Soho Dolls

In Autumn 2006, Miloco caught up with Maya von Doll & Toni Sailor from Soho Dolls down at Miloco’s Musikbox and chatted of this, that, the other and, critically, The Comic Strip Presents Box Set, which they were making at the time. It includes every single film they ever made – can you believe it? Yes, it’s even got Mr Jolly Lives Next Door in there! Mr Harder popped by too. The tape started rolling and this is what it recorded…

Maya: LA’s great for vegans and veggies…

Toni: But London and England’s better because of the health food shops…Sweden have got a Vegan political party but you go to a shop and they’ve know idea what they’re talking about.

Maya: I used to rely so much on cheese I thought I was going to die!

Toni: But over here lettuce is a joke!

In time, though, the conversation moved on from matters of vegetable and cheese-based mortality. And then producer Robert Harder emerged from the control room and I asked him how he was finding Musikbox.

Robert Harder: Oh it’s great. Just busy transferring some files from Logic to Protools…

But you’re usually in The Yard, yes?

RH: Yes. And The Toyshop.

Toni: Which is the one off Shoreditch High Street?

RH: The Garden.

Where haven’t you guys been? Are you doing the full Miloco tour?

Maya: We’re studio whores!

So do you have a favourite?

Toni: It sounds great here, but I loved The Garden – it looks like an old fashioned studio.

Maya: And between Islington [The SSL Room] and here [Musikbox], which is your favourite?

Toni: Probably here. Minus the fact that the other one has more sweets…

Maya: Ah yes, there’s Strawberry Creams and Rhubarb…

At this point I stepped in and defended the honour of the Musikbox sweet selection (Sherbet Lemons and Kola Kubes, since you ask), before realising that yet again we’d strayed from music to food. So, I asked them quickly, what project are you recording here?

Toni: We’re doing our album. We recorded our single down at The SSL Room before, but now we’re doing a whole album with Robert.

And Steve Lyon…

Maya: Yeah, it’s pretty much Robert producing it and Steve mixing it.

And it’s going well?

Toni: So far with every track we’re well pleased, yeah.

Maya: We’re about halfway through and it’s going really well. Hopefully it’ll be done by the end of Sept.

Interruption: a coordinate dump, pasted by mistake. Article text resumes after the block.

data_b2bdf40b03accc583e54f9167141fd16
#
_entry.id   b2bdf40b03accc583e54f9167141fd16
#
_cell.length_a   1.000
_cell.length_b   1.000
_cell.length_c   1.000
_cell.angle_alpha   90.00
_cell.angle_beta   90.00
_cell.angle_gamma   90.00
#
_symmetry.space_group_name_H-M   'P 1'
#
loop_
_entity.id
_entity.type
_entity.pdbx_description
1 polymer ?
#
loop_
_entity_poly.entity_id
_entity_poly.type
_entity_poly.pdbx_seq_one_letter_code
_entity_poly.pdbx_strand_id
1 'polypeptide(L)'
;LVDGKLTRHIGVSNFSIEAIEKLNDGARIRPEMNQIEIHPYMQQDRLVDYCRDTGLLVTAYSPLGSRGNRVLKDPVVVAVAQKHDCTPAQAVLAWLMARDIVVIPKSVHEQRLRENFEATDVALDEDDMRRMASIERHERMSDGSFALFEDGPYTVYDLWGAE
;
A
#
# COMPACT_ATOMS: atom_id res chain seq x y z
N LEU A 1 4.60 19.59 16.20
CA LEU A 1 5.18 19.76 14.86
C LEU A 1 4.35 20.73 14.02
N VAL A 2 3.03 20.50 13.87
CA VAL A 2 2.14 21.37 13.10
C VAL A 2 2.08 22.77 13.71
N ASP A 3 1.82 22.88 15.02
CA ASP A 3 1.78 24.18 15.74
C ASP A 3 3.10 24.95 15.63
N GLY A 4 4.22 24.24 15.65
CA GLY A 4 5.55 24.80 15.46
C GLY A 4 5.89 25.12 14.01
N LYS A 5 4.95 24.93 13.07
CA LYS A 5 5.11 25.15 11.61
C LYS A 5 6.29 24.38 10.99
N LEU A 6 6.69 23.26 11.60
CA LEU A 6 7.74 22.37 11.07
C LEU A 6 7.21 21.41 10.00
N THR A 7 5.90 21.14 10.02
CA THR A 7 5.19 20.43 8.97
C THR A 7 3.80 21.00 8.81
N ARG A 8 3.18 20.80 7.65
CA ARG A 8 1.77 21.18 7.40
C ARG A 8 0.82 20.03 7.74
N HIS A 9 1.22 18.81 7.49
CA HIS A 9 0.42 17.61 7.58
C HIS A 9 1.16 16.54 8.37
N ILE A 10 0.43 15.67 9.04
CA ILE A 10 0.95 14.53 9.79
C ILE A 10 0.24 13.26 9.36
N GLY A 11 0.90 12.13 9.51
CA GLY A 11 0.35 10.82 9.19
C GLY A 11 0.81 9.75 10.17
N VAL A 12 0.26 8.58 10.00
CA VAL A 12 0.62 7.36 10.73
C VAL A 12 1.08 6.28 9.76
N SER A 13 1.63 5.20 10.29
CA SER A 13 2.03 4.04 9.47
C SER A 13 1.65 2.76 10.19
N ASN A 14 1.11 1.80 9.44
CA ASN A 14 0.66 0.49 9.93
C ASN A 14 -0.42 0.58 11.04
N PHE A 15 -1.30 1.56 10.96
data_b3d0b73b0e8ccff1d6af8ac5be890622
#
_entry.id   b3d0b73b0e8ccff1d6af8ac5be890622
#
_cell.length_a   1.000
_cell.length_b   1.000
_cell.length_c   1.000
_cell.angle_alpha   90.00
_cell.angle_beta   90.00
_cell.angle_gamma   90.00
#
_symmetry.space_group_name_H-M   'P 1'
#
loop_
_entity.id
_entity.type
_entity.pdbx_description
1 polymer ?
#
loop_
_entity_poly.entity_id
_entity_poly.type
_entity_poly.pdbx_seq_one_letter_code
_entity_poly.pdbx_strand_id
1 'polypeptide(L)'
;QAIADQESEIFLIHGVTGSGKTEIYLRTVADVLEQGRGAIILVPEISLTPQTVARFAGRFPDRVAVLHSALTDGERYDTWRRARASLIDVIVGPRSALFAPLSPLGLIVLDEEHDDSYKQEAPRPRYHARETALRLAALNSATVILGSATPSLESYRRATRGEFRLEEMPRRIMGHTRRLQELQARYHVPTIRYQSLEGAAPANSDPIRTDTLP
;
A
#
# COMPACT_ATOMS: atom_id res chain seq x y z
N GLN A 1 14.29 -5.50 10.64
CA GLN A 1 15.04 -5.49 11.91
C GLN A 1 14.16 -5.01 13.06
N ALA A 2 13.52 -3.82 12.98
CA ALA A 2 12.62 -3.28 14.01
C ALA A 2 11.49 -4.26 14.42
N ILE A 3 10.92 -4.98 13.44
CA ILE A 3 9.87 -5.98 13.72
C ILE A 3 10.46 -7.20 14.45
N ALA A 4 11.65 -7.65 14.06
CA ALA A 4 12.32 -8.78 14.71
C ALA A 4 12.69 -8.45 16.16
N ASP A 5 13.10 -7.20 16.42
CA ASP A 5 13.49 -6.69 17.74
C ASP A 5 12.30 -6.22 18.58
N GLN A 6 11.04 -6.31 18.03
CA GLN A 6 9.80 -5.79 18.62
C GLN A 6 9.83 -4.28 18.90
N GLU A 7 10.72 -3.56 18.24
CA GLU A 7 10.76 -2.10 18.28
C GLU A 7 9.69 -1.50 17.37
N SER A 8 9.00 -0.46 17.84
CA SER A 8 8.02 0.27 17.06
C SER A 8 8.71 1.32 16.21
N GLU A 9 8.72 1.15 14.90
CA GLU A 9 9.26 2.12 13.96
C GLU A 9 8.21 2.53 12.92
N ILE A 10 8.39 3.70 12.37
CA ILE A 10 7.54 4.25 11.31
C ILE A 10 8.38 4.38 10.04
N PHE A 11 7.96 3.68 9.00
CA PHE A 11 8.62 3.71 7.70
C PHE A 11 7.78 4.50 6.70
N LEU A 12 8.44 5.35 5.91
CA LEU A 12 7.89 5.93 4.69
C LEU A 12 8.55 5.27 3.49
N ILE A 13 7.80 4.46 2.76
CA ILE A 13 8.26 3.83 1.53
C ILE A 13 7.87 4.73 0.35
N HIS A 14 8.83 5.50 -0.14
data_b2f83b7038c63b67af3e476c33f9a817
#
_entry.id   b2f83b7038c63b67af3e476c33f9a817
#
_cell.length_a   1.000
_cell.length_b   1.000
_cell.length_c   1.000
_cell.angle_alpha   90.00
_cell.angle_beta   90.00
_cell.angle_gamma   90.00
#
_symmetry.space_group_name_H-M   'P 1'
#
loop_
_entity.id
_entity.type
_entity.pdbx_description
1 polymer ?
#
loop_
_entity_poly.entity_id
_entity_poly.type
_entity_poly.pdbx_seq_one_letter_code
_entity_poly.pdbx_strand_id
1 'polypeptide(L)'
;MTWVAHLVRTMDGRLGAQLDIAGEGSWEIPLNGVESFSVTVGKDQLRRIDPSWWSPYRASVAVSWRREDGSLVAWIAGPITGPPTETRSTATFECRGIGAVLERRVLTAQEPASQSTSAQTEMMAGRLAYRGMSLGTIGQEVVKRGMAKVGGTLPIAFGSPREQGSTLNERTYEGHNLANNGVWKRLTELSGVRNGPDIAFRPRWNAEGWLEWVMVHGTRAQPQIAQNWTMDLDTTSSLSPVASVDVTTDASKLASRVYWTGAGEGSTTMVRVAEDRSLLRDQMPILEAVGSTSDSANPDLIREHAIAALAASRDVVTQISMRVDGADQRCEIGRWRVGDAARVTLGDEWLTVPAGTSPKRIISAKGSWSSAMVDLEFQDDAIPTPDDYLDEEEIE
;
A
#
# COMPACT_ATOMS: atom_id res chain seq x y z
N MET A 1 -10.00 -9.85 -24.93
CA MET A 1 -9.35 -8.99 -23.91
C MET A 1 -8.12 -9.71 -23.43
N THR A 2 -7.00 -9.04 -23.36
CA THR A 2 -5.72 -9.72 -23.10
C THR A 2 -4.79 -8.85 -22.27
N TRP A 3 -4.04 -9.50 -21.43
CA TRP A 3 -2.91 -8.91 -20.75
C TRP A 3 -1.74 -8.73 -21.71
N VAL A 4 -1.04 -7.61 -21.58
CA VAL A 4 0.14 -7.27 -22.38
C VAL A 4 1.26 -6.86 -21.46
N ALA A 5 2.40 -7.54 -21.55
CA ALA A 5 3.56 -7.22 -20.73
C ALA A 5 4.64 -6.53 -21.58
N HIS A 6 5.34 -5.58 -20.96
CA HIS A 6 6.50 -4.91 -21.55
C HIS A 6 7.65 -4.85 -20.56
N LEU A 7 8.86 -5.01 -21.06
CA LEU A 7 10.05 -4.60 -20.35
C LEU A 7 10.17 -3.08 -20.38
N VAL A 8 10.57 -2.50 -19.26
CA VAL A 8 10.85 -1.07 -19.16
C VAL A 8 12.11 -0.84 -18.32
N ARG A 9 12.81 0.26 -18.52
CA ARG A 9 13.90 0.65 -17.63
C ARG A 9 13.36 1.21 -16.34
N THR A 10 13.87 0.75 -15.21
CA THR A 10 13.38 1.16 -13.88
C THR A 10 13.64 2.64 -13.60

And you’ve been recording bits elsewhere I understand?

Toni: Yeah, they’ve all been recorded in Cornwall – as well as some pre-production. Then when it comes to proper recording we’ve come back to London to use the studios.

Maya: It’s good to be isolated when we’re writing because there are no distractions. We’re all from London so it’s good to escape sometimes.

And is it still sounding like a cohesive whole despite being recorded in a variety of places and ways?

Maya: Oh yes. We’ve had the songs for a while…

Toni: …and we have quite a unique sound anyway. And it’s working great with Robert Harder as producer bringing his touch to it, so it’s all gelling really well.

Maya: Just so long as the vocals are really loud it’s all going to sound like the same band!

Toni: It’ll be interesting because every song is very different…

Maya: …there’s lots of different tempos and time signatures…

Toni: …there’s hip hop, there’s blues, electro, jazz…It’s quite a soup.

And was it an active decision by you all to explore these different pastures?

Maya: Not really, no. It started off electro and minimal, but as we’ve all got more comfortable with each other it’s kind of gone that way. So now we’ve got a blues number and a jazz one and even dub! That’s what happens when you get taken out off your environment and start writing things in Cornwall!

Toni: We all appreciate a wide range of different music and try and incorporate all of that into what we do. You can’t switch that stuff off.

Maya: But it will always have our style vocals and our synths and our guitars – our sound.

Toni: Yes, whatever we are. Electro glam synth rock or something…

So you haven’t alienated any fans with the new stuff.